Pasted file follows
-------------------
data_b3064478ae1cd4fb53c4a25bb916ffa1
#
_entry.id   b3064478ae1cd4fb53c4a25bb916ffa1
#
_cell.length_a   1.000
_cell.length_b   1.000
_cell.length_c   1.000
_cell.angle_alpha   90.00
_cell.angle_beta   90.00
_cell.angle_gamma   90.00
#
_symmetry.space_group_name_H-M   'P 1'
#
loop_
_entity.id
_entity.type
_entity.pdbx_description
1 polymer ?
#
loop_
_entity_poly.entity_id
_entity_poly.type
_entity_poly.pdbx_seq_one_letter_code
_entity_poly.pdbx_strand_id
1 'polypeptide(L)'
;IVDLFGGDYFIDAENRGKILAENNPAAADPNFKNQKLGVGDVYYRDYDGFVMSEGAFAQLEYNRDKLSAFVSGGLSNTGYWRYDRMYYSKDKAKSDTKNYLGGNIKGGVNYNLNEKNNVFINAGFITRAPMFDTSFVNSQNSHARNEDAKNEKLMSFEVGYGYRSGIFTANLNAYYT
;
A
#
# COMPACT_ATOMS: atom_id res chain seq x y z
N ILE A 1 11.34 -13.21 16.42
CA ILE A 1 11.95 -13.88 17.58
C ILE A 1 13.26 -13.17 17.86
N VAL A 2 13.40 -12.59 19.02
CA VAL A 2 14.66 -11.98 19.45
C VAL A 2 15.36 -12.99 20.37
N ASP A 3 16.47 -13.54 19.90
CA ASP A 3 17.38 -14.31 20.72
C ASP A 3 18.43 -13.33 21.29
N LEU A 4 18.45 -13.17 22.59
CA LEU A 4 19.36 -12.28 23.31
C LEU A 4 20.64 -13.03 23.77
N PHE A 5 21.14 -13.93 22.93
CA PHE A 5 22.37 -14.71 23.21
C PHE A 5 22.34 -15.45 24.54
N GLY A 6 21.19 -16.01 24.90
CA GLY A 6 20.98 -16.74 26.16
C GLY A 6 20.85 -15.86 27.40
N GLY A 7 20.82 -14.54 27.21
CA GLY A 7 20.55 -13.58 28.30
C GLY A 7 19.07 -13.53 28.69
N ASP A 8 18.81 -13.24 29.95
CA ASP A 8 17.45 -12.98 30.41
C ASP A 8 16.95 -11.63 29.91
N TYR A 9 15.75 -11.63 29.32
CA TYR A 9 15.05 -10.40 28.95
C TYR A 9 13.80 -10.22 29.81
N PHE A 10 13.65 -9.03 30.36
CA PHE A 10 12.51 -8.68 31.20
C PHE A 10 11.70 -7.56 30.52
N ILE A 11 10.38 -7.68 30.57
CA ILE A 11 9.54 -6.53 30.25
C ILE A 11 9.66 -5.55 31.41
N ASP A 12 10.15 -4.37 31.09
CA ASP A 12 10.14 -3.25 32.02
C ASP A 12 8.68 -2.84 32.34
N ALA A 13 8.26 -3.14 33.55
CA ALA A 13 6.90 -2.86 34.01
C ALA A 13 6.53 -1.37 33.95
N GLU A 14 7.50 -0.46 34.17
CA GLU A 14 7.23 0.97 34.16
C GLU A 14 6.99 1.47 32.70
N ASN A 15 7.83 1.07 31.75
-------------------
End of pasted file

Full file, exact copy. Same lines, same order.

data_b3064478ae1cd4fb53c4a25bb916ffa1
#
_entry.id   b3064478ae1cd4fb53c4a25bb916ffa1
#
_cell.length_a   1.000
_cell.length_b   1.000
_cell.length_c   1.000
_cell.angle_alpha   90.00
_cell.angle_beta   90.00
_cell.angle_gamma   90.00
#
_symmetry.space_group_name_H-M   'P 1'
#
loop_
_entity.id
_entity.type
_entity.pdbx_description
1 polymer ?
#
loop_
_entity_poly.entity_id
_entity_poly.type
_entity_poly.pdbx_seq_one_letter_code
_entity_poly.pdbx_strand_id
1 'polypeptide(L)'
;IVDLFGGDYFIDAENRGKILAENNPAAADPNFKNQKLGVGDVYYRDYDGFVMSEGAFAQLEYNRDKLSAFVSGGLSNTGYWRYDRMYYSKDKAKSDTKNYLGGNIKGGVNYNLNEKNNVFINAGFITRAPMFDTSFVNSQNSHARNEDAKNEKLMSFEVGYGYRSGIFTANLNAYYT
;
A
#
# COMPACT_ATOMS: atom_id res chain seq x y z
N ILE A 1 11.34 -13.21 16.42
CA ILE A 1 11.95 -13.88 17.58
C ILE A 1 13.26 -13.17 17.86
N VAL A 2 13.40 -12.59 19.02
CA VAL A 2 14.66 -11.98 19.45
C VAL A 2 15.36 -12.99 20.37
N ASP A 3 16.47 -13.54 19.90
CA ASP A 3 17.38 -14.31 20.72
C ASP A 3 18.43 -13.33 21.29
N LEU A 4 18.45 -13.17 22.59
CA LEU A 4 19.36 -12.28 23.31
C LEU A 4 20.64 -13.03 23.77
N PHE A 5 21.14 -13.93 22.93
CA PHE A 5 22.37 -14.71 23.21
C PHE A 5 22.34 -15.45 24.54
N GLY A 6 21.19 -16.01 24.90
CA GLY A 6 20.98 -16.74 26.16
C GLY A 6 20.85 -15.86 27.40
N GLY A 7 20.82 -14.54 27.21
CA GLY A 7 20.55 -13.58 28.30
C GLY A 7 19.07 -13.53 28.69
N ASP A 8 18.81 -13.24 29.95
CA ASP A 8 17.45 -12.98 30.41
C ASP A 8 16.95 -11.63 29.91
N TYR A 9 15.75 -11.63 29.32
CA TYR A 9 15.05 -10.40 28.95
C TYR A 9 13.80 -10.22 29.81
N PHE A 10 13.65 -9.03 30.36
CA PHE A 10 12.51 -8.68 31.20
C PHE A 10 11.70 -7.56 30.52
N ILE A 11 10.38 -7.68 30.57
CA ILE A 11 9.54 -6.53 30.25
C ILE A 11 9.66 -5.55 31.41
N ASP A 12 10.15 -4.37 31.09
CA ASP A 12 10.14 -3.25 32.02
C ASP A 12 8.68 -2.84 32.34
N ALA A 13 8.26 -3.14 33.55
CA ALA A 13 6.90 -2.86 34.01
C ALA A 13 6.53 -1.37 33.95
N GLU A 14 7.50 -0.46 34.17
CA GLU A 14 7.23 0.97 34.16
C GLU A 14 6.99 1.47 32.70
N ASN A 15 7.83 1.07 31.75